Joe Cushing writes:

What is an excess?

Collin writes:

Nothing to see here. They could have given that same graduation speech the last 150 years with minor variations.

IVV writes:

Anything that throws the Boomers and Gen-Xers together is suspect.

On the other hand, the Boomers were right: Don't trust anyone over 30.

Randy writes:

I tend to agree with every one of the mentioned "excesses", but I will apologize for none of them.

David R. Henderson writes:

@John L,
I agree with everything John L says in his cogent comment above except for one, the one on tradition.
Conservatives have also attacked tradition. Think about how few of them have spoken out against the drone hits on innocent people in Asia. The drone war is not traditional.

Glen Smith writes:

The only pathological reaction to institutions I have ever seen is pathological loyalty to institutions run by "my side" and pathological phobia when those SAME institutions are controlled by "their side".

John L writes:

@David H.

Hmm, interesting way to look at conservatives and military technology. According to this line of thought, I am suggesting that conservatives should be opposed to Theater Missile Defense, battlefield lasers, stealth technology, tilt-rotor aircraft, caseless ammunition and any other piece of military tech that has been recently introduced (along with armed drones, of course).

This, of course, is nonsense, conservatives and liberals differ over the over-arching aims and goals of warfare, not which 'tool' is used to carry it out (though it can be interesting to watch non-conservatives get the vapors when talking about the atomic bombs used on Hiroshima and Nagasaki, while completely ignoring the fact that the fire-bombing of Tokyo and Edo actually killed more people. Victor Hanson has written extensively about this odd fixation on certain aspects of 'total war')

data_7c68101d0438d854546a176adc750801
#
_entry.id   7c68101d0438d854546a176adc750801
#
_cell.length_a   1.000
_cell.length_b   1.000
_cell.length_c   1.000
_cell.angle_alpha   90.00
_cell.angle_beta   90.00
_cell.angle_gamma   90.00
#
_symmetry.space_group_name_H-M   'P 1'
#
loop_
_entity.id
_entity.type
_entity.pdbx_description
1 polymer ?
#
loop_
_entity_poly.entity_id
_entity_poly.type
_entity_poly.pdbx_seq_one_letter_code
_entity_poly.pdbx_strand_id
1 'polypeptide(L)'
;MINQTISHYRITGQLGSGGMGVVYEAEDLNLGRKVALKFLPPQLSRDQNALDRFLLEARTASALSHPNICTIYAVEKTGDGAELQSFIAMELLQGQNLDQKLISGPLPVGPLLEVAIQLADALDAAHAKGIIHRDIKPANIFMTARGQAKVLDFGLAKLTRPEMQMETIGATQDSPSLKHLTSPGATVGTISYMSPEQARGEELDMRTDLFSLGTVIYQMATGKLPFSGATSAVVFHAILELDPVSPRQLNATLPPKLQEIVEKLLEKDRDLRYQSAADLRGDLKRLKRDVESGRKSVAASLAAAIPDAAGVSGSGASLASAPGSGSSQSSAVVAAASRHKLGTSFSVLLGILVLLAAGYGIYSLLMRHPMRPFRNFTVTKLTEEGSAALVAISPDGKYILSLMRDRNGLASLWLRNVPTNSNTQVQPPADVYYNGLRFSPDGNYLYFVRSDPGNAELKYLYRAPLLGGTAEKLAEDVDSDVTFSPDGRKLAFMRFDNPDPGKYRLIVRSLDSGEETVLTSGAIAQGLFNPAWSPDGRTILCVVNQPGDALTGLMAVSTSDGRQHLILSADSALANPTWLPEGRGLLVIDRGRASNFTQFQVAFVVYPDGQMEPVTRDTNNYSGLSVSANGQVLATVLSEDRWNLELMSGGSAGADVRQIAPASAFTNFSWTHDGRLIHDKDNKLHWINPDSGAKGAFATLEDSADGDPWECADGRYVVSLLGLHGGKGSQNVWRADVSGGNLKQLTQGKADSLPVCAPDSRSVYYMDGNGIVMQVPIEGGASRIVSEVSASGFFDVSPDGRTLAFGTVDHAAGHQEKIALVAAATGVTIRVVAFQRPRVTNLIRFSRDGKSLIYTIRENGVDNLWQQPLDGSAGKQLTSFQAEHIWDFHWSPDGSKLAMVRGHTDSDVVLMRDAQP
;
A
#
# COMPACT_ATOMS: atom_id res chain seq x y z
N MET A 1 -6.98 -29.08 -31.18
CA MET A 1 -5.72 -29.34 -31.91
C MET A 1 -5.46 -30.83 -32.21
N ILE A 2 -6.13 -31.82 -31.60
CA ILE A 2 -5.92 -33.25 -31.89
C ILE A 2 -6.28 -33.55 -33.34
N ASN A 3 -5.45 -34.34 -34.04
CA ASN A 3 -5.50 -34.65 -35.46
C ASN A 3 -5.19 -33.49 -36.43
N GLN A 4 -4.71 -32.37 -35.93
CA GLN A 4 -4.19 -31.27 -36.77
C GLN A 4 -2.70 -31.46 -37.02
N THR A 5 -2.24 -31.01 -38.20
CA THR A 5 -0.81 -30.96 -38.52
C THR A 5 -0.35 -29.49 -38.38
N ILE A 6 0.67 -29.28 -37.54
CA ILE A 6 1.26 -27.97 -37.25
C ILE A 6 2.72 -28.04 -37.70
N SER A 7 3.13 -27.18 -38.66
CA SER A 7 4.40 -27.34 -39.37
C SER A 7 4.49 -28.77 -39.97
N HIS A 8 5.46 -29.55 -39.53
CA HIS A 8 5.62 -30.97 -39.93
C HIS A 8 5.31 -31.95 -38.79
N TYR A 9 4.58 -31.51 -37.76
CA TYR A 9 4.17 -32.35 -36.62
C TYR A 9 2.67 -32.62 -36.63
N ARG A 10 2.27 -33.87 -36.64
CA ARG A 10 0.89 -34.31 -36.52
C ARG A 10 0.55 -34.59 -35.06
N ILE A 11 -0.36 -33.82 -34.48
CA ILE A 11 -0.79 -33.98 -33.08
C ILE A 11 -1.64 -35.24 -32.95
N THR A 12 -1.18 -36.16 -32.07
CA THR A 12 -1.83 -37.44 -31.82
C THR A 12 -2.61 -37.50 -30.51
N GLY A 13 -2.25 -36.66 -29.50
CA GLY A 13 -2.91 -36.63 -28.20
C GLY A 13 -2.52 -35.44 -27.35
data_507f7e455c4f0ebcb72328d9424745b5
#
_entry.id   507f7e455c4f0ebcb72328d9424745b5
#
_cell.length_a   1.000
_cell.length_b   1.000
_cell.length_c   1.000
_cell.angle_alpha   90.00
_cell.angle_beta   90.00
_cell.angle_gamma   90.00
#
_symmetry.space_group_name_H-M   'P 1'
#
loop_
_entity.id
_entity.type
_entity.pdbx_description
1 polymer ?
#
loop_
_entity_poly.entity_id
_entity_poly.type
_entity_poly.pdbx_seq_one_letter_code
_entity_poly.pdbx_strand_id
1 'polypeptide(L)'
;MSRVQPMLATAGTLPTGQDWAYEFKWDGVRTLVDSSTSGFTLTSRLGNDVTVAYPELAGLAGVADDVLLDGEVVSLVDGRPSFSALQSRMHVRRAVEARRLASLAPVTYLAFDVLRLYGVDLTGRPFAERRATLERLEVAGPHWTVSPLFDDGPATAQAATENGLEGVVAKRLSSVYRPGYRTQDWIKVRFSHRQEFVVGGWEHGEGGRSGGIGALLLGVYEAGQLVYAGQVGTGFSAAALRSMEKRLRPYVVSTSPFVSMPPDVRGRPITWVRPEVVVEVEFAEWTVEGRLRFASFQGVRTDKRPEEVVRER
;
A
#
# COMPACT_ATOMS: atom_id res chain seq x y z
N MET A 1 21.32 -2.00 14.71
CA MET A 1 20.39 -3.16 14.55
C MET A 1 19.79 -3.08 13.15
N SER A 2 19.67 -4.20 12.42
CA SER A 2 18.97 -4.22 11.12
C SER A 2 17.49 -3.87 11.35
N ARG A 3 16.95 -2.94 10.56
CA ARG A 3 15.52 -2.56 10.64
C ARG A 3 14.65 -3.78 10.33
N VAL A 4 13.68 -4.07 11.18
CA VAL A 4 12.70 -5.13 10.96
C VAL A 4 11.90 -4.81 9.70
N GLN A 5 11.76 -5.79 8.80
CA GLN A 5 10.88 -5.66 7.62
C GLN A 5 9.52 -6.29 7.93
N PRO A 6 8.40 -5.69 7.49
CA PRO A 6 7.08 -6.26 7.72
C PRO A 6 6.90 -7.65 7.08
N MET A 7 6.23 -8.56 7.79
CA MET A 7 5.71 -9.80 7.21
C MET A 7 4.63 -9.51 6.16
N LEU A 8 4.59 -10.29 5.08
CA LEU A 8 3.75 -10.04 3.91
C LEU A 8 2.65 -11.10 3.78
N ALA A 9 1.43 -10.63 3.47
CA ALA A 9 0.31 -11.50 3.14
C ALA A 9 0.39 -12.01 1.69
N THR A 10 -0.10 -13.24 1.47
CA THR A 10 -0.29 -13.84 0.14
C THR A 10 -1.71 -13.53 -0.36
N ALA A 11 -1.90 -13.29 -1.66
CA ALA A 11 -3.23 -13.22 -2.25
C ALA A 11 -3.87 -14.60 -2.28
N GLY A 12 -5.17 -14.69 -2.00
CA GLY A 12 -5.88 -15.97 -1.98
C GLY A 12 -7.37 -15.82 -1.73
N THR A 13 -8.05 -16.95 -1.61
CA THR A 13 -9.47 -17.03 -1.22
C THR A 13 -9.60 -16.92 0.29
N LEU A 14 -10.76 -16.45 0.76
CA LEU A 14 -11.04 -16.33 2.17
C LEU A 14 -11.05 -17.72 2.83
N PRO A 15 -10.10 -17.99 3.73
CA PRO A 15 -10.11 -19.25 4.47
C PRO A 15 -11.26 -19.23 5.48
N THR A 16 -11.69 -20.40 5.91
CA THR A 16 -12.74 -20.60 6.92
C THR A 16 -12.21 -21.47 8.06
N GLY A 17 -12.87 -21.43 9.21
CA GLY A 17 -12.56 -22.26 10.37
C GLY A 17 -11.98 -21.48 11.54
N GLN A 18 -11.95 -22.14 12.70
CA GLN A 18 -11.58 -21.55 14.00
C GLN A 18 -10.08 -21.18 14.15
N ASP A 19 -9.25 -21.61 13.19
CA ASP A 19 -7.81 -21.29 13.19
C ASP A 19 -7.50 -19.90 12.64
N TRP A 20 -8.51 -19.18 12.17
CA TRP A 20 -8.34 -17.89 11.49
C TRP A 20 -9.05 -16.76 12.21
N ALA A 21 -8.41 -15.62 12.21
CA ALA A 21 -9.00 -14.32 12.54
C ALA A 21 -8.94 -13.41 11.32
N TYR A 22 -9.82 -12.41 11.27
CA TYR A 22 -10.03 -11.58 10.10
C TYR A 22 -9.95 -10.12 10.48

jb writes:

Telling a young person that the "excessive" generations before her had a "Pathological distrust of institutions" is just marketing. Lovely.

Mike W writes:

According to Mauldin (I'm assuming via Howe)...a generation is "a 20-year period...and generational social tendencies repeat roughly every 80 years...". That would mean the transformational generation will be the one after the Millennials.

That fits with my experience with the Millennials...i.e., they are generally unmotivated and self-involved and transformation of society is more likely to come from the generation that witnesses the results of those traits.

John David Galt writes:

If we ever get a Tea Party-controlled Congress and President, it will be possible to honestly say that "individualism runs the country today." This has not yet happened (and "mainstream," big-spender Republicans like Romney don't qualify).

Joe Cushing writes:

Mike W,

I realize this post is stale now but I'll give this a shot anyway. Every older generation views the younger generation as generally unmotivated and self-involved. They have been saying that for thousands of years.

RPLong writes:

Rampant individualism? Are you kidding me? Narcissism, maybe. Individualism? Not hardly.